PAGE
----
This is, of course, an unpleasant subject, yet in reading this volume I realized how poorly prepared I am as a pastor to deal with this crisis in my ministry should it, God forbid, happen. As I thought about it, I recalled pastor friends who have faced this very trial. I can only imagine the anguish of soul of these shepherds, not to mention the families whose world is suddenly turned upside down.
This volume by Karen Mason and published by IVP is astonishingly effective in its goal of bridging the gap between theology and psychology in addressing this timely issue. The psychology was restrained and effective while the theology was quite good from the author whose experience ran a little more in psychology.
The book is practical in its emphasis on prevention, ministering, and the role of churches and pastors. We get a good overview of what suicide is and who most often dies by suicide (she tells us not to say “commit suicide”).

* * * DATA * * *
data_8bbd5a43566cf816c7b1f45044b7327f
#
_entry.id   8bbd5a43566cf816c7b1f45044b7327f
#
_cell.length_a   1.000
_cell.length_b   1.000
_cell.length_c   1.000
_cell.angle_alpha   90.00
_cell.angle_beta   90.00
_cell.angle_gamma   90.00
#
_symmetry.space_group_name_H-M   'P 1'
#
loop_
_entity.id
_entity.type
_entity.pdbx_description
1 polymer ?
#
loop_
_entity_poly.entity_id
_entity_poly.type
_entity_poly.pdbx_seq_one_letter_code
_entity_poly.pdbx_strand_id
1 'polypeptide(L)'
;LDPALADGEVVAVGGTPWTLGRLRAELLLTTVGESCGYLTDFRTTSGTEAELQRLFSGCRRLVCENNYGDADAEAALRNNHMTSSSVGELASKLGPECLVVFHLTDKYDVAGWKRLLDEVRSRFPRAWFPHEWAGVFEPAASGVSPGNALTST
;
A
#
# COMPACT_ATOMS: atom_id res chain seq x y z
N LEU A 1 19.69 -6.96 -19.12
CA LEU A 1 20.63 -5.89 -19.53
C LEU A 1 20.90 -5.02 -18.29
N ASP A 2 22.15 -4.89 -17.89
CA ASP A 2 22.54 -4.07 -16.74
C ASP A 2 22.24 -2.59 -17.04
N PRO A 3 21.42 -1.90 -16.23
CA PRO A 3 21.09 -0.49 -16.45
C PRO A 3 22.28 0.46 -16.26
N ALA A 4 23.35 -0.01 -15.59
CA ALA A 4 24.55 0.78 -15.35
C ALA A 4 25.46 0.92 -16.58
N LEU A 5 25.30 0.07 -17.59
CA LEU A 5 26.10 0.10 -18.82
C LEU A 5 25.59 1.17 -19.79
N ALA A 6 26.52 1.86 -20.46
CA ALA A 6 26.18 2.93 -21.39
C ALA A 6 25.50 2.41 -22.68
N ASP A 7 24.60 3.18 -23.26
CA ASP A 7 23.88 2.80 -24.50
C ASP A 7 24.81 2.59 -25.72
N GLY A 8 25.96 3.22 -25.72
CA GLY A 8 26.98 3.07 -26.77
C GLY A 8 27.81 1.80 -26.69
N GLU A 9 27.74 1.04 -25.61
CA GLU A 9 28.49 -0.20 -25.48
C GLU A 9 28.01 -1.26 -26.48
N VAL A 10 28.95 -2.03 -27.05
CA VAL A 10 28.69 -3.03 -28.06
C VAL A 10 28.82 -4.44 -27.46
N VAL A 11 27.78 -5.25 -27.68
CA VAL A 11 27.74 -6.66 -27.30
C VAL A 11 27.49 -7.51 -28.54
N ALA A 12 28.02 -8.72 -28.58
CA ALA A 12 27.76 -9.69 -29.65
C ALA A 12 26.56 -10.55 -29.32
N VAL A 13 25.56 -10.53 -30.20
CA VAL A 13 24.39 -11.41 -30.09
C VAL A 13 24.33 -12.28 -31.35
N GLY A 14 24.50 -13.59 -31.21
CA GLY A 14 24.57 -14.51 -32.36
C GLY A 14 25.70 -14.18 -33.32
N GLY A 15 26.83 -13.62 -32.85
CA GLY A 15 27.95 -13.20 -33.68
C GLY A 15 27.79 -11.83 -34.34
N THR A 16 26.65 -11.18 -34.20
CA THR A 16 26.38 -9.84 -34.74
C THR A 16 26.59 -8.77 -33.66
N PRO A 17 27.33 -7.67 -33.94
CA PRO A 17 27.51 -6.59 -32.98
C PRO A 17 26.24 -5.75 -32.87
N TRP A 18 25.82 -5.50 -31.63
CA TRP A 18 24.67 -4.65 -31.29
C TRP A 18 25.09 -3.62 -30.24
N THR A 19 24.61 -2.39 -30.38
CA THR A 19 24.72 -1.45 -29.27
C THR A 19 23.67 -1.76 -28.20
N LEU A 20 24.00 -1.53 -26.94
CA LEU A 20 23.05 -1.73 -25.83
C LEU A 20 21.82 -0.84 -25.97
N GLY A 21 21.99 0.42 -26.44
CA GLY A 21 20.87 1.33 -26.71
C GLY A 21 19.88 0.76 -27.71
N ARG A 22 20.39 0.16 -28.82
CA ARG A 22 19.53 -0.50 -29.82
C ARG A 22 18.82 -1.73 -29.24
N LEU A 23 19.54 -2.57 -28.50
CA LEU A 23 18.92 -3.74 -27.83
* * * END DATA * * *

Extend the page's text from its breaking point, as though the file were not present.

The chapter on “Shattering Myths About Suicide” embarrassed me because I held to most of them! She well described the common positions of those who hold suicide is not a sin as well as those who do including those who wrongly say a true Christian cannot die by suicide. There are real aids to families who fear this erroneous doctrine to be gleaned here.
There is detailed help in dealing with a suicidal feelings as well as ministering to those struggling after being left behind. The ever present issue of an unfair stigma on a grieving family is well presented here too.
I recommend all my pastor friends, as well as those who have need to deal with issue, grab a copy of this fine resource.
I received this book free from the publisher. I was not required to write a positive review. The opinions I have expressed are my own. I am disclosing this in accordance with the Federal Trade Commission’s 16 CFR, Part 255.